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Life Cycle Cost of Coal Power in the U.S. - $500 Billion/Year

coal-cost
A new Harvard University study examines the life cycle cost of coal power including all the resulting environmental and buy cialis china health expenses and found that although the cheap viagra next day delivery coal itself might be cheap, the price of generating power from it is not.  The study found that coal power actually costs the U.S. somewhere between $345 billion and $500 billion each year.

The study says that if all of buy pfizer viagra online those expenses were included in people's electricity bills, it would double to triple the cost of coal power, adding $0.09 - $0.27 per kWh, making it no longer the cheapest source of electricity, but one of the most expensive.

Some of the hidden expenses outlined in the study are elevated rates of cancer and other diseases in coal-mining regions, environmental damage to those areas (including water and air pollution), loss of tourism dollars and costs related to http://www.aagon.de/buy-cialis-online-cialis climate change.

The full study titled "Full cost accounting for the life cycle of coal" will be published in the Annals of http://www.spotfodo.com/buy-chinese-herbal-viagra the New York Academy of Sciences soon.

via Reuters and Greenpeace

 

 

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Comments (6)Add Comment
0
Economics at work
written by Chibinium, February 17, 2011
Given these facts, logically every customer would switch to green electricity since it's the cheapest to society. However, the concept of "externalities" throws a wrench in this. Until people clamor for it, power companies will not cater to it. People want cheap power.

To take this impulse out of people is the same as instituting a 100% estate tax to break the www.karlbarth.nl link between wealth and www.expert-nett.fr birth: it goes against ingrained instincts.

Quite frankly, I think more people have to die before society gets the picture and wises up.
0
Go Solar, instead
written by Peter Haken, February 18, 2011
Look to order cheap viagra the skies, why carnt the world use the sun...its there just there!!smilies/cool.gif
0
If!?
written by Steve, February 22, 2011
"If all of those expenses were included in peoples electricity bills..."

Are you kidding me!? Who do YOU think pays all those expenses?

Please use more common sense! You egg heads have no common sense. Many new energy technologies usually have no practical application because the people that develop it cannot see the world outside their four walls.

Lets make more electric cars! Everyone can come home from work, plug in their cars and save the buy cialis 50 mg planet. Yah!!

Except if 5M-10M people came home from work and plugged in their cars it would cause us to build a thousand new power plants to handle this electric load. This would be coal power...more than what was needed WITHOUT electric cars.

Use your heads for crying out loud!!

Some of the stuff I read on buy viagra without prescription this site is ridiculous!!

0
...
written by S.R. Morbley, February 23, 2011
The need to change to a new idea has never been easy.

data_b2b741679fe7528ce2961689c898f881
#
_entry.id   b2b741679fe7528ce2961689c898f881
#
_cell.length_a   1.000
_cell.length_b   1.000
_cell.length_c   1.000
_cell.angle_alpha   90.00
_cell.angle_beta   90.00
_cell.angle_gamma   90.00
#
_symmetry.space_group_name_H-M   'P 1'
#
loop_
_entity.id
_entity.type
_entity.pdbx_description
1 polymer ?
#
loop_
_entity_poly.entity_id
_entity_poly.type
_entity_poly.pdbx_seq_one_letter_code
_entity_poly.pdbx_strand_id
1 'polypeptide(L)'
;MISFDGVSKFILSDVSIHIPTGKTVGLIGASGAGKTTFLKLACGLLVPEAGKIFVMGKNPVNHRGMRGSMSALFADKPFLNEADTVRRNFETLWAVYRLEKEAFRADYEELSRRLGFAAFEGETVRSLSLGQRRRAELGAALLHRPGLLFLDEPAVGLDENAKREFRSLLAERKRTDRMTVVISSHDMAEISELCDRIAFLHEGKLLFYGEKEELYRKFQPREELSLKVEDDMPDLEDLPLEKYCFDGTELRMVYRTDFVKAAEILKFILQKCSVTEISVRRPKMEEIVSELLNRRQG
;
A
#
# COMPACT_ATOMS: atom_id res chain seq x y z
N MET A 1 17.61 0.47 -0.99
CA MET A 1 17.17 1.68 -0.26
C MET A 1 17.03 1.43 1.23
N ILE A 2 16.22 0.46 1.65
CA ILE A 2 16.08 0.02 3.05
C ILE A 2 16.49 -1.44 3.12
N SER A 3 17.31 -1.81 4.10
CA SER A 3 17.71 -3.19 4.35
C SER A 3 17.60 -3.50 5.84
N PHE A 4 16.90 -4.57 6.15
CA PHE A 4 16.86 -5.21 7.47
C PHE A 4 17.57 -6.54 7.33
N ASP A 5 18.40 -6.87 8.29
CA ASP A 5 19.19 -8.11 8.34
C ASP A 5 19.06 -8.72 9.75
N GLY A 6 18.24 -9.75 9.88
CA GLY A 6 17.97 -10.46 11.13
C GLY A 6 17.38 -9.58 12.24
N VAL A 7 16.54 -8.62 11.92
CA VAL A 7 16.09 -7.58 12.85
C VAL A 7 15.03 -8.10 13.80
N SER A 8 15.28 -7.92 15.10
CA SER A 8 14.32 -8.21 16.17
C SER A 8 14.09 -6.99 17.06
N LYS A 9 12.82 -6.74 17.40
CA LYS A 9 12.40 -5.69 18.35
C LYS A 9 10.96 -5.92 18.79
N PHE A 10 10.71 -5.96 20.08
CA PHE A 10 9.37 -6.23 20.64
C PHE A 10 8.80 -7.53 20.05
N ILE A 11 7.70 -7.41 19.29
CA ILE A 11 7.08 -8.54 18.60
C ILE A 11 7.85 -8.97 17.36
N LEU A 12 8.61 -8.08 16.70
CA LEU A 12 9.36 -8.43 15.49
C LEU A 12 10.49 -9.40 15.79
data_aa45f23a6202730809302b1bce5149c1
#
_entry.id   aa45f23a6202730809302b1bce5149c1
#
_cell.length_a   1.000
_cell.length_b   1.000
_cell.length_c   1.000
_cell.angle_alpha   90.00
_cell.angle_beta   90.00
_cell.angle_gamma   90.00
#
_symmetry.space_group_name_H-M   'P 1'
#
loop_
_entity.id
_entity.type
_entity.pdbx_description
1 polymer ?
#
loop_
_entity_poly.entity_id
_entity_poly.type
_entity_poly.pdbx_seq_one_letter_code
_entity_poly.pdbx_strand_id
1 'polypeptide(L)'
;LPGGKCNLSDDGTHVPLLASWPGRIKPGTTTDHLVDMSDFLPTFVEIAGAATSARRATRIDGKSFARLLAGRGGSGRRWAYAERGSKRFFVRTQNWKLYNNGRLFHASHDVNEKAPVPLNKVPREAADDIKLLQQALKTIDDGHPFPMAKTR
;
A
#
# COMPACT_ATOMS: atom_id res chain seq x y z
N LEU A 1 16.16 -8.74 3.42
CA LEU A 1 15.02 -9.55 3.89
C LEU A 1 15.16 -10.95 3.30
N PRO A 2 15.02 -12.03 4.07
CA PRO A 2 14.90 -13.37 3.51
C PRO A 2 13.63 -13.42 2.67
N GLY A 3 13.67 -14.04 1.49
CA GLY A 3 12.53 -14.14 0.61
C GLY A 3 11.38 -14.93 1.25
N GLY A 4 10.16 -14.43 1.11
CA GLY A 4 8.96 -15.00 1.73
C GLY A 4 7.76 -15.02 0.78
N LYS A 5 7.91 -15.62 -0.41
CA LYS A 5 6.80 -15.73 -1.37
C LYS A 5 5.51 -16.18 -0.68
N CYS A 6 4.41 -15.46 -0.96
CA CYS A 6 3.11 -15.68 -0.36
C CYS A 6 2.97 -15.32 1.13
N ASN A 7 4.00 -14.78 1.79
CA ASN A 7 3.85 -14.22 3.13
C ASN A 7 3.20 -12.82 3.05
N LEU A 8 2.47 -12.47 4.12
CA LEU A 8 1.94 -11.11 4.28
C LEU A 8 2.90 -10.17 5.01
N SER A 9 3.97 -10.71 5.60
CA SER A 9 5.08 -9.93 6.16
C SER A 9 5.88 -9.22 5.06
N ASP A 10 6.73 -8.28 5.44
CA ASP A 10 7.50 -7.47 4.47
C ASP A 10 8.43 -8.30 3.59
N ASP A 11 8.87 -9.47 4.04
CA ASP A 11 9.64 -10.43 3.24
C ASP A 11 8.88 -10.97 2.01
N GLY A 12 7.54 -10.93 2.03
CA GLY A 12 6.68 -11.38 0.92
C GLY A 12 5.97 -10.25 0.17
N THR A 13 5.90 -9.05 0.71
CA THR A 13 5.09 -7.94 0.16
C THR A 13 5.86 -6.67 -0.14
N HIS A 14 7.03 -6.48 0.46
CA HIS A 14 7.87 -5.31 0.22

Coal has been embedded in the industrial and economic
format of the developed world to where applying
new and alternate means of energy will be met with
too much resistance for immediate acceptance.
Therefore it be immediate. But it is eventual.
0
Use your heads?
written by Jim, February 23, 2011
Seriously Steve, you may wish to heed your own advice there. Electric Cars have never been proposed as a solution to buy online prescription propecia coal use so I am struggling to follow your logic in refuting the science of this study with this particular nonsensical argument.

The study is spot on in that the external costs of cialis femele coal use go way beyond the costs of extraction and delivery. These costs are not reflected in the price of coal use however which leads to the illusion that coal is cheap. Driving a car without investing in maintenance is only today discount online viagra cheap too until it breaks down. Burning furniture and cheap generic viagra usa the back porch are cheap ways to stay warm until you run out and have to replace them or go to war with your neighbor to get his.

By choosing to ignore the real costs of our fossil fuel addiction, we keep it artificially low compared to amarragessansfrontieres.com renewables that factor in those avoided costs upfront. This does nothing more than prolong the inevitable and leave us less prepared for the future.

Look at it another way, unless you think that your ancestors are busy percolating into crude oil and coal, these sources run out some day. In addition to environmental and political security concerns, why wouldn't you want to tap energy sources which are numerous, available everywhere, benign and inexhaustible (the eventual destruction of our sun notwithstanding)?

Through efficiency, wind, solar, geothermal and biomass, we have the http://webstuff.nl/best-price-cialis-online technology to greatly reduce our use of fossil fuels and eventually eliminate them altogether. None is perfect, but all are a step in the right direction toward an inevitable future need which cannot be met in a last-minute rush program when the politics and panaceahealthsolutions.com environmental repercussions of our current energy strategy start to get REALLY ugly.
0
We've been paying for this all along..
written by Asaf Shalgi, February 25, 2011
It's so sad to think that in the past 100 years or so, we have all been paying a fortune for our own planet's destruction.

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